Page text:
Leakage hackathon and MAP IoT

For their leakage hackathon in May 2018, Yorkshire Water released a year of 15 minute water flow data from some 2,170 District Metering Areas (DMA’s) as well as some information on property types and counts in each DMA. All these DMAs were attributed to one of 20 Operating Areas.

The event was managed by the folks at the ODI Leeds and run over the course of two days. Teams were formed from a range of companies with the task of finding new ways to investigate and analyse the data using a range of Big Data analytics.

Meniscus teamed up with colleagues from the RPS Group, Jumping Rivers and the Ordnance Survey to deliver a working leakage analysis prototype using the Internet of Things (IoT) capability of the Meniscus Analytics Platform(MAP).

Additional information:
Actual leakage dashboard – delivered in 2 days….this is a prototype and required a lot more work but demonstrates the principles

How we developed the solution using MAP

Creating a team, coming up with an idea, developing and then delivering this idea within a two day period was always going to be a difficult feat – but with the excellent team that we had by the end of day two we had a working prototype which clearly requires more work but delivered the following key features:

  • A working dashboard displaying the actual baseline against an estimated baseline consumption for each DMA
  • Dashboard ranked the DMA’s according to the greatest difference between the calculated and the estimated
  • The actual baseline was derived between a start and end time set for the parent Operating Area so that the calculated baseline could be recalculated within minutes for one – or for all the DMAs
  • The estimated baseline was derived for each DMA based upon a derived set of lookups
    For each DMA a set of other metrics were calculated, including:

  • Total consumption
  • Baseline consumption
  • Night time and Day time consumption
  • Day/Night ratio
  • Estimate of the leakage based on the difference between the calculated and the estimated baseline consumption
    For each Operating Area MAP aggregated the underlying DMA data into a set of aggregated metrics, including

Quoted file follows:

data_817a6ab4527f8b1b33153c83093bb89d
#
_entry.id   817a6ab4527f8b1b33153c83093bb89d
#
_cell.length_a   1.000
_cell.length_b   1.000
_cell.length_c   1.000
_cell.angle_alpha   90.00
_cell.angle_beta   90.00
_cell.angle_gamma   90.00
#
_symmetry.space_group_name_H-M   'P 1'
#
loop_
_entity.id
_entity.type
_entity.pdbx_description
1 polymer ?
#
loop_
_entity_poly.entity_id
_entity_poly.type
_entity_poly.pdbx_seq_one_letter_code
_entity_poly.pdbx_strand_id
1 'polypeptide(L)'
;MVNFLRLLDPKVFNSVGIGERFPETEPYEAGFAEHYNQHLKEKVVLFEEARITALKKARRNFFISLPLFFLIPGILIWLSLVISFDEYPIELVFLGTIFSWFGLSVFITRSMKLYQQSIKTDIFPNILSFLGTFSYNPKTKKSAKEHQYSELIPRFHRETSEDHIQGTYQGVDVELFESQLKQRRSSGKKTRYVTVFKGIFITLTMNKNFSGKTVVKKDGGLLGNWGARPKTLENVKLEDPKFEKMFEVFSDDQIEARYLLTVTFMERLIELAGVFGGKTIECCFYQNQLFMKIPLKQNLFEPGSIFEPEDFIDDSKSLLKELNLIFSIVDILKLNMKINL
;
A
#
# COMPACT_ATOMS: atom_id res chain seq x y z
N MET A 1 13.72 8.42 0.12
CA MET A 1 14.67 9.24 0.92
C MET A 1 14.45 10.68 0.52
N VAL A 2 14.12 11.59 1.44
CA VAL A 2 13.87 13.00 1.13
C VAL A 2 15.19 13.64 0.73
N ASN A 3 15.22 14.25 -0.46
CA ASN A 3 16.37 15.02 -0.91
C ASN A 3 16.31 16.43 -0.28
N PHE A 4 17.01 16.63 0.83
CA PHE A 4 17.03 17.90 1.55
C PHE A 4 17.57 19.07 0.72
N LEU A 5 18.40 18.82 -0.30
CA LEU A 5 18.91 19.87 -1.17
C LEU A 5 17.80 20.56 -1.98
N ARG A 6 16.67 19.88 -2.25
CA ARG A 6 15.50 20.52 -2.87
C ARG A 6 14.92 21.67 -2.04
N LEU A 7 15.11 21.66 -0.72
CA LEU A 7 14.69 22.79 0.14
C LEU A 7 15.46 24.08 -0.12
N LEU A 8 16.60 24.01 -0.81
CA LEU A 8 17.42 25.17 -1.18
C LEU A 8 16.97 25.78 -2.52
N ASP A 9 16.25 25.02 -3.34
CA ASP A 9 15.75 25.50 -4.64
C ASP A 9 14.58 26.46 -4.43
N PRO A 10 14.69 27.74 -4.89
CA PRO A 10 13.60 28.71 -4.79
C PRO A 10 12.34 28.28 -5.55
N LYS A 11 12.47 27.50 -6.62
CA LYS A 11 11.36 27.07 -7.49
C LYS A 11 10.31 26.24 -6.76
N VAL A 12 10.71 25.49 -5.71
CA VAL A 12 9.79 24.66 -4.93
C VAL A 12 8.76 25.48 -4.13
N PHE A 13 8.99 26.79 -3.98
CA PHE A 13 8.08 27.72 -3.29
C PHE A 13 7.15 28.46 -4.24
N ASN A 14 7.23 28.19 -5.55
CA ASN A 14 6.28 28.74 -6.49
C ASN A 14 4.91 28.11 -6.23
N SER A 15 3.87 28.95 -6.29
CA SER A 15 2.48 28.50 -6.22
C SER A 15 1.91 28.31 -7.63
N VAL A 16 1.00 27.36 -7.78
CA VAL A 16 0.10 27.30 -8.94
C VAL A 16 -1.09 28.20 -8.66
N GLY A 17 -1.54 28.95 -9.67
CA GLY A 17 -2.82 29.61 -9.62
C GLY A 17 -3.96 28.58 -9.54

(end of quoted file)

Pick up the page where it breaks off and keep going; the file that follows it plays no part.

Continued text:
• Average consumption
  • Total consumption
  • Baseline consumption
  • Day and Night consumption
  • Day/Night ratio
  • Total household and Total Non household demand
    In order to deliver this we completed the following tasks in MAP:

  • Identified DMAs with little to no commercial/industrial properties and DMAs having few residential properties
  • Used these DMA to define the average profile for a residential and a commercial customer – customer Profiles
  • Set these Profiles up in MAP so that each DMA could use them as a centralised source of data
  • Created randomised Voronoi polygon shapes as representations of the DMA areas (the location of the DMA’s was not provided to the teams).
  • Create a template in MAP for the Operating Area polygons. This includes all variables we want to use and the associated calculations. Variables included the baseline start and end times and the night time start and end times.
  • Create a template in MAP for the DMA data including the property counts, some key variables and the relevant calculations

Overview page showing leakage. Page should (but didn’t have enough time) rank by estimated leakage

Voronoi polygons used to represent DMAs. Click on the DMA to drill down to data

Estimated (household and non-household) vs Actual baseline demand

MAP Templates

MAP templates allow users to create their own calculations and variables in MAP. Once you have set up your initial template and checked the calculations etc then you can replicate the template to thousands….hundreds of thousands of Things or Entities. Everything is created through the MAP browser based web client.

To replicate the template you create a CSV file including all the variables, the names of your Entities and any properties that you want. Include the full path name of the template you wish to use and then import the CSV using the MAP web client.

MAP imports the Entities and applies them to the template which creates all the data structure and associated calculations. Once the Entities are created its just a matter of adding the raw data, historic or real time, and MAP starts calculating everything in the background.